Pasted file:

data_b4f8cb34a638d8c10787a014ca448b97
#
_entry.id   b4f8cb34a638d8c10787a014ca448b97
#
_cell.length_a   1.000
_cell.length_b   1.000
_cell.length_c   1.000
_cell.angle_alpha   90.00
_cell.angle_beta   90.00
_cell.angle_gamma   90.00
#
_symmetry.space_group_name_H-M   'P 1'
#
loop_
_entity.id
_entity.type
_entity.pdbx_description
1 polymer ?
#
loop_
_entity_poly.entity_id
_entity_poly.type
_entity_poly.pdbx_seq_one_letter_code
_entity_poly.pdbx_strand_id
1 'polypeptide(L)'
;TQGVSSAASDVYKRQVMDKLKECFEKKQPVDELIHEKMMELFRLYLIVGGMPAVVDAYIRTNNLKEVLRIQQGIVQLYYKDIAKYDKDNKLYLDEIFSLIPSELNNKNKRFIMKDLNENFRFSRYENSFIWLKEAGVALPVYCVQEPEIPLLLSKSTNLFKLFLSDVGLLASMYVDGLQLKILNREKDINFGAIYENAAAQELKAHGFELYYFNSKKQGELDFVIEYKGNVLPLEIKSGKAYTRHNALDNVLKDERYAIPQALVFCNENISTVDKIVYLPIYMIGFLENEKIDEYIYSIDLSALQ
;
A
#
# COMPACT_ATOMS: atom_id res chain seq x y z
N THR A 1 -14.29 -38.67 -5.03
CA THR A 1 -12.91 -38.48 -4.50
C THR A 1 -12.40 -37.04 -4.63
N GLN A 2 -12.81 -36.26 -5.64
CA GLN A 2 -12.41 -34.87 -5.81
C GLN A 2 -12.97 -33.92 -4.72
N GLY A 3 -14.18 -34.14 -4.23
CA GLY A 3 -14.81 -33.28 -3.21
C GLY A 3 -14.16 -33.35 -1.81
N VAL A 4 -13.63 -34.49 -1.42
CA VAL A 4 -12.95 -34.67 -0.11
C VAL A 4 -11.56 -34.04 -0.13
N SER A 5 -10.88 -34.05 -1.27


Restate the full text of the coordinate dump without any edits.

data_b4f8cb34a638d8c10787a014ca448b97
#
_entry.id   b4f8cb34a638d8c10787a014ca448b97
#
_cell.length_a   1.000
_cell.length_b   1.000
_cell.length_c   1.000
_cell.angle_alpha   90.00
_cell.angle_beta   90.00
_cell.angle_gamma   90.00
#
_symmetry.space_group_name_H-M   'P 1'
#
loop_
_entity.id
_entity.type
_entity.pdbx_description
1 polymer ?
#
loop_
_entity_poly.entity_id
_entity_poly.type
_entity_poly.pdbx_seq_one_letter_code
_entity_poly.pdbx_strand_id
1 'polypeptide(L)'
;TQGVSSAASDVYKRQVMDKLKECFEKKQPVDELIHEKMMELFRLYLIVGGMPAVVDAYIRTNNLKEVLRIQQGIVQLYYKDIAKYDKDNKLYLDEIFSLIPSELNNKNKRFIMKDLNENFRFSRYENSFIWLKEAGVALPVYCVQEPEIPLLLSKSTNLFKLFLSDVGLLASMYVDGLQLKILNREKDINFGAIYENAAAQELKAHGFELYYFNSKKQGELDFVIEYKGNVLPLEIKSGKAYTRHNALDNVLKDERYAIPQALVFCNENISTVDKIVYLPIYMIGFLENEKIDEYIYSIDLSALQ
;
A
#
# COMPACT_ATOMS: atom_id res chain seq x y z
N THR A 1 -14.29 -38.67 -5.03
CA THR A 1 -12.91 -38.48 -4.50
C THR A 1 -12.40 -37.04 -4.63
N GLN A 2 -12.81 -36.26 -5.64
CA GLN A 2 -12.41 -34.87 -5.81
C GLN A 2 -12.97 -33.92 -4.72
N GLY A 3 -14.18 -34.14 -4.23
CA GLY A 3 -14.81 -33.28 -3.21
C GLY A 3 -14.16 -33.35 -1.81
N VAL A 4 -13.63 -34.49 -1.42
CA VAL A 4 -12.95 -34.67 -0.11
C VAL A 4 -11.56 -34.04 -0.13
N SER A 5 -10.88 -34.05 -1.27